LONDON — Britain's foreign minister says Iran is a major regional player that can be an ally in fighting terrorism — but the U.K. must "tread carefully" in its relationship with Tehran.
Tehran and world powers struck a deal last month on Iran's contested nuclear program, and on Sunday Britain and Iran reopened their respective embassies after a break of several years.
Iran's President Hassan Rouhani, right, welcomes British Foreign Secretary Philip Hammond at the start of their meeting in his office, in Tehran, Iran, Monday, Aug. 24, 2015, a day after Hammond attended the reopening of Britain's embassy in the capital. The reopening takes place in the wake of a landmark nuclear deal between Iran and world powers. The embassy has been closed since November 2011, when it was stormed by demonstrators protesting the imposition of international sanctions against the Islamic Republic. (AP Photo/Ebrahim Noroozi)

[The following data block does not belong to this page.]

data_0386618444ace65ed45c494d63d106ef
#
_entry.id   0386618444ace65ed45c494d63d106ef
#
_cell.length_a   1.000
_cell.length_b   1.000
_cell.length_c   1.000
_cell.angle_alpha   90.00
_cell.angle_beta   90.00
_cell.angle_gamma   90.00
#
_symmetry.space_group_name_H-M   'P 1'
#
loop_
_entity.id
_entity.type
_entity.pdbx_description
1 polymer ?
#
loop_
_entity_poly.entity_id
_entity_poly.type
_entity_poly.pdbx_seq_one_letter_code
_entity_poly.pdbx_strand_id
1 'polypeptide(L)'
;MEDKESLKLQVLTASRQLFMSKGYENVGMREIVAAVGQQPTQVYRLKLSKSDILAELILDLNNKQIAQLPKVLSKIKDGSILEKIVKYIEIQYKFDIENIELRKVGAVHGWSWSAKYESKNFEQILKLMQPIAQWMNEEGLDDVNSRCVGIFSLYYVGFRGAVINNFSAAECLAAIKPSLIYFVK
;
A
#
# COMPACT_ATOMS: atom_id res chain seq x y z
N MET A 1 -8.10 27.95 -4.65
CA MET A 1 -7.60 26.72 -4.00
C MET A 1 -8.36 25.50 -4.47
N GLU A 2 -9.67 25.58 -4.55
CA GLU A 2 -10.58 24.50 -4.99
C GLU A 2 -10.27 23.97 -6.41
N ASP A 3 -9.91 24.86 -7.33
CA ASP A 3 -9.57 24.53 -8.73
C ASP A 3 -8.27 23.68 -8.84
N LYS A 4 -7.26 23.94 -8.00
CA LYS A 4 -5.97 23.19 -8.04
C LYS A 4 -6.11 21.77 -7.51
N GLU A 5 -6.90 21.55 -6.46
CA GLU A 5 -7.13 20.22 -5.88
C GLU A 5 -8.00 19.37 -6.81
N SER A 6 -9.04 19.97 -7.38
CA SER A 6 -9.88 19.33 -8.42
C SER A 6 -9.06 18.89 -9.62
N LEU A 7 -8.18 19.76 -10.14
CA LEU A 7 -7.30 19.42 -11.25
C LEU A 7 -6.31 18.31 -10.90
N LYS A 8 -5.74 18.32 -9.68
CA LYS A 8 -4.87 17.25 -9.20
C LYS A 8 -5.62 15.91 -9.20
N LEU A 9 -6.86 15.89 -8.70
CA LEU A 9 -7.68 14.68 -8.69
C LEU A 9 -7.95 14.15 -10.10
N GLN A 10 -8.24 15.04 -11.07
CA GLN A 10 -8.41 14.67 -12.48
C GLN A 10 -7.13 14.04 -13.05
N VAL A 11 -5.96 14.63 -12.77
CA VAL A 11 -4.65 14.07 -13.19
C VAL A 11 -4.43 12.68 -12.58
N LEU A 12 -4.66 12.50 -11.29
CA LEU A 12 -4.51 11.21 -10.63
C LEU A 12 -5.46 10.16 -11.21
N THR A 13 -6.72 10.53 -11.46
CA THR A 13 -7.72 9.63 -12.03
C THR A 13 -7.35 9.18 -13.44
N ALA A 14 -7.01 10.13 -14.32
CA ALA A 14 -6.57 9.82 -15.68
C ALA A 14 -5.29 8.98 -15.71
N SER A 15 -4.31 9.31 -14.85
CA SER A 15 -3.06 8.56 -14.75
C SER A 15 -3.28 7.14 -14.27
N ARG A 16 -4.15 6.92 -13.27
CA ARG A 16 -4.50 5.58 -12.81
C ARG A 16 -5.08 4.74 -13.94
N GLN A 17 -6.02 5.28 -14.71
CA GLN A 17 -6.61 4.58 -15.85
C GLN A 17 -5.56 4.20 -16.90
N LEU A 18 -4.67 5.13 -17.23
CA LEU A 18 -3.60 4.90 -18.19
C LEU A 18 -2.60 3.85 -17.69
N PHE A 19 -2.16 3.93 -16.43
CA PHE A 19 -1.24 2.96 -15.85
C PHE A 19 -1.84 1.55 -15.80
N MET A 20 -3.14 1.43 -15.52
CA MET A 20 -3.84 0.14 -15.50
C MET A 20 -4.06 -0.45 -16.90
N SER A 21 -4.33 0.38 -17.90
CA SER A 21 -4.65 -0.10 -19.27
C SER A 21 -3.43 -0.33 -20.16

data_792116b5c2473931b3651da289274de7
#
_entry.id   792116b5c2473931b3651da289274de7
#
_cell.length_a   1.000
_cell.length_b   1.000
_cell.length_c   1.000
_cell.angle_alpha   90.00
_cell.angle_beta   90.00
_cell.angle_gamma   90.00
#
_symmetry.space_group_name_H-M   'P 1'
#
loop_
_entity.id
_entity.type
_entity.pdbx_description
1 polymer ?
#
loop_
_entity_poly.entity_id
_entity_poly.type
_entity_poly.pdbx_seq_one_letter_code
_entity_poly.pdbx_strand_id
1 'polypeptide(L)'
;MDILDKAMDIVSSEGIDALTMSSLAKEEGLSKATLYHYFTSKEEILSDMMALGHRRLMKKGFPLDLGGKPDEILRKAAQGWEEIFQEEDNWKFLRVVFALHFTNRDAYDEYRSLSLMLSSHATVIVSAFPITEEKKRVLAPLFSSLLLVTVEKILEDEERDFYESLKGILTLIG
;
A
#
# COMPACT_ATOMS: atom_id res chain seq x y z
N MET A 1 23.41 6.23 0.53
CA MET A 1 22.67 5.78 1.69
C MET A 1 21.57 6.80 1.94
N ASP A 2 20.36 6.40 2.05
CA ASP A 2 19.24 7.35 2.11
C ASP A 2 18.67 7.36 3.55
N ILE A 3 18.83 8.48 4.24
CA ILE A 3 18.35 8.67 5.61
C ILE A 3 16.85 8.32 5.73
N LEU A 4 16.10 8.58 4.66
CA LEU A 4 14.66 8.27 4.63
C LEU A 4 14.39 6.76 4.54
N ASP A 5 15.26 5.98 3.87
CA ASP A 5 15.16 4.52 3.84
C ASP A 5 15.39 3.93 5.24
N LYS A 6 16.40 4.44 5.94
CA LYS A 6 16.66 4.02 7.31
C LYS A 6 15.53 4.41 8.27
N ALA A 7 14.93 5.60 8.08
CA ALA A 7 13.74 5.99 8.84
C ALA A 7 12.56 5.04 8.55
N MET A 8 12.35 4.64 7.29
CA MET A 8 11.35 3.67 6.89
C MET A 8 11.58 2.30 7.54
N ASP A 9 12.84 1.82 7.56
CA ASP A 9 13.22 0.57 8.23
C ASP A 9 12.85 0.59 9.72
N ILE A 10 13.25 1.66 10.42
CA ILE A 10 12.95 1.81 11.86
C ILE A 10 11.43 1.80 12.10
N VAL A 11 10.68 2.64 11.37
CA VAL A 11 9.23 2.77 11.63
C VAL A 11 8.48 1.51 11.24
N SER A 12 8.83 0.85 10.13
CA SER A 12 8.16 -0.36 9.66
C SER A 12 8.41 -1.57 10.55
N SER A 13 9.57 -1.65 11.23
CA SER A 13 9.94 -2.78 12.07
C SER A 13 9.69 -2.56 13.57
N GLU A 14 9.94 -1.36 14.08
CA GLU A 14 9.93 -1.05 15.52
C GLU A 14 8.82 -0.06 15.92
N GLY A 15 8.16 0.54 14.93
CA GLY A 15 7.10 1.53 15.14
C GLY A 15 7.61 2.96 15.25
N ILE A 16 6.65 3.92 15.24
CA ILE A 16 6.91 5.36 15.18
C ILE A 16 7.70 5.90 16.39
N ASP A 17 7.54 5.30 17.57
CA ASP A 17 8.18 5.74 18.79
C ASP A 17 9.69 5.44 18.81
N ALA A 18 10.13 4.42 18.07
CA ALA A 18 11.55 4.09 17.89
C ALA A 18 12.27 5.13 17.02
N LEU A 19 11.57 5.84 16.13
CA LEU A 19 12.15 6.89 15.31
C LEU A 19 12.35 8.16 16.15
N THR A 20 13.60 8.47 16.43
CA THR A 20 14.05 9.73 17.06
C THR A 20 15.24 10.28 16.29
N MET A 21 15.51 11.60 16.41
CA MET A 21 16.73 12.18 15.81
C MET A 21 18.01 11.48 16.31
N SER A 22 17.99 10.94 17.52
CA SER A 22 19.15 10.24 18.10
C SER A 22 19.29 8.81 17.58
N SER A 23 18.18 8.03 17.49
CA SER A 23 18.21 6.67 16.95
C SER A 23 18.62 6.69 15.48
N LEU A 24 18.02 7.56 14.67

Foreign Secretary Philip Hammond, who met Iranian President Hassan Rouhani in Tehran Monday, said the two countries shared common ground despite a "deep legacy of distrust."
He said they agreed on the need to defeat the Islamic State group, and to stop opium from Afghanistan reaching Europe.
Hammond told the BBC that "Iran is too large a player, too important a player in this region, to simply leave in isolation."
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